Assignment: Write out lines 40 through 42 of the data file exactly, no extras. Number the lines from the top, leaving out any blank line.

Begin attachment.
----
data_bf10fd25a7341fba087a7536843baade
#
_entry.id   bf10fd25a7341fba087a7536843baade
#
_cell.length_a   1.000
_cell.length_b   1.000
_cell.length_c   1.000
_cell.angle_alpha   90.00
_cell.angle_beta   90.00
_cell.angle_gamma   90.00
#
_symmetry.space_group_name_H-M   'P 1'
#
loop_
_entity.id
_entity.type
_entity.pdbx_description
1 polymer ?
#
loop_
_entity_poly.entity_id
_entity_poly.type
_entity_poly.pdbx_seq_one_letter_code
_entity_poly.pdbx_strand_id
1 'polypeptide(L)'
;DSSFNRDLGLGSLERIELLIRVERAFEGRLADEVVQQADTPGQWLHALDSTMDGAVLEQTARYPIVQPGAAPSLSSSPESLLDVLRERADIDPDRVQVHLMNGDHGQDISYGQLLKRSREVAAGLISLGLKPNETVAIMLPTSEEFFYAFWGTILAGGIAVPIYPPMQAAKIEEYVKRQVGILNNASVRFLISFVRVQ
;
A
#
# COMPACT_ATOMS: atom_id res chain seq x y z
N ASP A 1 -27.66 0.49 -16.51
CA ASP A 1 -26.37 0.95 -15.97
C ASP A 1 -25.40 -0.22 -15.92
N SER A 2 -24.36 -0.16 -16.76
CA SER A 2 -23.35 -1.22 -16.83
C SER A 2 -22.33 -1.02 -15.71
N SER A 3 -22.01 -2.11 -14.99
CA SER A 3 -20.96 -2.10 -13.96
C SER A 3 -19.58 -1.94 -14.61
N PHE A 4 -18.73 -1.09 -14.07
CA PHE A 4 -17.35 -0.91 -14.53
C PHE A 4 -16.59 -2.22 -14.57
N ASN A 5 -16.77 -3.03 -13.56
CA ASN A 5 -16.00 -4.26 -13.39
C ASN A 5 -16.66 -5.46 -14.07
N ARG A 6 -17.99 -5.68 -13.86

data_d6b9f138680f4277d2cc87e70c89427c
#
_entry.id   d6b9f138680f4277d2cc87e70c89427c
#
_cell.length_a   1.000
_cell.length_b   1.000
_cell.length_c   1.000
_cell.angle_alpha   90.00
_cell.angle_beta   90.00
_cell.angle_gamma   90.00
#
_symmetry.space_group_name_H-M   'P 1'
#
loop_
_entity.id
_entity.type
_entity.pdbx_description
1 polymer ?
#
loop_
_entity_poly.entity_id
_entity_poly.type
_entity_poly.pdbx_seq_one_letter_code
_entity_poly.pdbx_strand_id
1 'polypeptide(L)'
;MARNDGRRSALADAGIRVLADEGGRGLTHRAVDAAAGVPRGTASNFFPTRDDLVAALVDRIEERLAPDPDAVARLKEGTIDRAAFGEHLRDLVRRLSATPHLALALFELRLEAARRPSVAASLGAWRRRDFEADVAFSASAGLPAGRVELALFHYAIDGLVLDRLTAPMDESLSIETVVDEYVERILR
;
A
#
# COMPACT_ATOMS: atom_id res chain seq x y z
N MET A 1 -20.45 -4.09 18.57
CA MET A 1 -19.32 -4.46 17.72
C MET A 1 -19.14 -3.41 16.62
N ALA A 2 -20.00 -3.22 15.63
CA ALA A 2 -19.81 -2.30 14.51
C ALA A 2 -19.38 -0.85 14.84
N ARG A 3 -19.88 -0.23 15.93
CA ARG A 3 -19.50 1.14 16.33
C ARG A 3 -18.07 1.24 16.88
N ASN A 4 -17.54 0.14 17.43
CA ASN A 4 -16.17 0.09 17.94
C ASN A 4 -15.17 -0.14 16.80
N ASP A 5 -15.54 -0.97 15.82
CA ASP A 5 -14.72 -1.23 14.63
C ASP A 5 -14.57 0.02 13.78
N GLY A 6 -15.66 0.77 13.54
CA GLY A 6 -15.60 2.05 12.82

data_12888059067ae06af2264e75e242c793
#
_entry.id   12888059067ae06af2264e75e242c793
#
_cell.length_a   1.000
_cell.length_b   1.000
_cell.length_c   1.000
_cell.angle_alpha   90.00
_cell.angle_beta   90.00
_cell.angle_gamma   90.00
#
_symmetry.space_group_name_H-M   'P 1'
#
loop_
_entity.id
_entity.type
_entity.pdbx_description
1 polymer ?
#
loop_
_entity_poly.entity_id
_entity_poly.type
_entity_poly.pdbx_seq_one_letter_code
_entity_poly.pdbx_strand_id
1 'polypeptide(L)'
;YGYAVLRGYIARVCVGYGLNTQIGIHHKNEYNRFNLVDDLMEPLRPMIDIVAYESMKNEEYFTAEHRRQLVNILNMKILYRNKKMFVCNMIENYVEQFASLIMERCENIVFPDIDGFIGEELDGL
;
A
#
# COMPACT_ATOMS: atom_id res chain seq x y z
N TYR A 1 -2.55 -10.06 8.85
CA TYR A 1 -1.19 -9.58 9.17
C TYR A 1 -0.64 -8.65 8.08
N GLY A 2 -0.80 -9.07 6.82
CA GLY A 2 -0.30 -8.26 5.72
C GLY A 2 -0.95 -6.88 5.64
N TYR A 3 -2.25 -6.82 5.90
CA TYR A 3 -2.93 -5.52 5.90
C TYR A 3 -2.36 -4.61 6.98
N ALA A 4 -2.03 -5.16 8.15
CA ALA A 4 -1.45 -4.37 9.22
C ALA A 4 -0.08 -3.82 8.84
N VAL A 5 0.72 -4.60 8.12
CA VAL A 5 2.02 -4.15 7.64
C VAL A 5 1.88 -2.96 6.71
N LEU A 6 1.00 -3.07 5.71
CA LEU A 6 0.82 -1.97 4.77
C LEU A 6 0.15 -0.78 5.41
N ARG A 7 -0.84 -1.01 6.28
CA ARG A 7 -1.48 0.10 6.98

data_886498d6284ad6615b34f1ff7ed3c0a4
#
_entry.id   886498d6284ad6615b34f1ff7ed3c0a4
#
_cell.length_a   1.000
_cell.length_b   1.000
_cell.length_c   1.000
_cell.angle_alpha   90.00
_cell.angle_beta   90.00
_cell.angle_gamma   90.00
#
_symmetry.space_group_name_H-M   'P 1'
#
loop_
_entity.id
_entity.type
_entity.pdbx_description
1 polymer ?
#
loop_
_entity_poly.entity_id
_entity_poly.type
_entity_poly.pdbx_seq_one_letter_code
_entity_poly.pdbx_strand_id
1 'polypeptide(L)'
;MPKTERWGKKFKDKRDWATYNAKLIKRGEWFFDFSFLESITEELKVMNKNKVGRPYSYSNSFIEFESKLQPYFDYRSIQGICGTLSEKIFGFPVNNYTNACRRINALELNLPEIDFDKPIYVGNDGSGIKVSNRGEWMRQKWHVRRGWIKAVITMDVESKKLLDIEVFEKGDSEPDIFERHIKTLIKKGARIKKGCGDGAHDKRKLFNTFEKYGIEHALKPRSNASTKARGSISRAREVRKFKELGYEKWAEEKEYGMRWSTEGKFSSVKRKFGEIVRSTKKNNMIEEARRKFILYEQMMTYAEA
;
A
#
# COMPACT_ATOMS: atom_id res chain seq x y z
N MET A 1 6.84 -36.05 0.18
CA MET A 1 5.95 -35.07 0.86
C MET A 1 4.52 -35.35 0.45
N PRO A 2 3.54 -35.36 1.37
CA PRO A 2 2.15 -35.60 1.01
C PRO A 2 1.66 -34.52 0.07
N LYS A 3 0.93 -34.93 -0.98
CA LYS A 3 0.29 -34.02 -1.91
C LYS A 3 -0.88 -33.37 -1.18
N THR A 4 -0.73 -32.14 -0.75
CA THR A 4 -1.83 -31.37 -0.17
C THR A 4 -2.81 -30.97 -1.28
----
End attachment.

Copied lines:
N PHE A 4 -18.73 -1.09 -14.07
CA PHE A 4 -17.35 -0.91 -14.53
C PHE A 4 -16.59 -2.22 -14.57